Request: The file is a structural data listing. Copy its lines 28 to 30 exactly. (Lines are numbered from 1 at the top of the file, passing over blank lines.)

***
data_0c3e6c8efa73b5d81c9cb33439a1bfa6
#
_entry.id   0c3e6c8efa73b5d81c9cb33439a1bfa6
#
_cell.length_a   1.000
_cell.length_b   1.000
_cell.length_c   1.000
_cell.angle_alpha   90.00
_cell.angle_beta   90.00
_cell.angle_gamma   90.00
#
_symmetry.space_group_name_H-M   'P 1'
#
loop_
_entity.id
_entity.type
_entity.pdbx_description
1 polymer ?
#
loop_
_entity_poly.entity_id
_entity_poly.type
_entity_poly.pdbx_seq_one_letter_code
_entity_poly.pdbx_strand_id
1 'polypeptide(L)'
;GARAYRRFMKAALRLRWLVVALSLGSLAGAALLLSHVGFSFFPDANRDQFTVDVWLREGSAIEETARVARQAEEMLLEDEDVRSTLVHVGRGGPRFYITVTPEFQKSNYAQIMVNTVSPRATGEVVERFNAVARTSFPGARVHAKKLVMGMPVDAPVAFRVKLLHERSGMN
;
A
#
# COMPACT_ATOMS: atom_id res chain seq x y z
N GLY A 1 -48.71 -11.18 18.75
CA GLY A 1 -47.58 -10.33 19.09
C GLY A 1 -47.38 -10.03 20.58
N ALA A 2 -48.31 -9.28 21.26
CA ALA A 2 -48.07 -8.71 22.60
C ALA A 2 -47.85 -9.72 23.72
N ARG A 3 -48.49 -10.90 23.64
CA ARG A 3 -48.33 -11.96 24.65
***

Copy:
A
#
# COMPACT_ATOMS: atom_id res chain seq x y z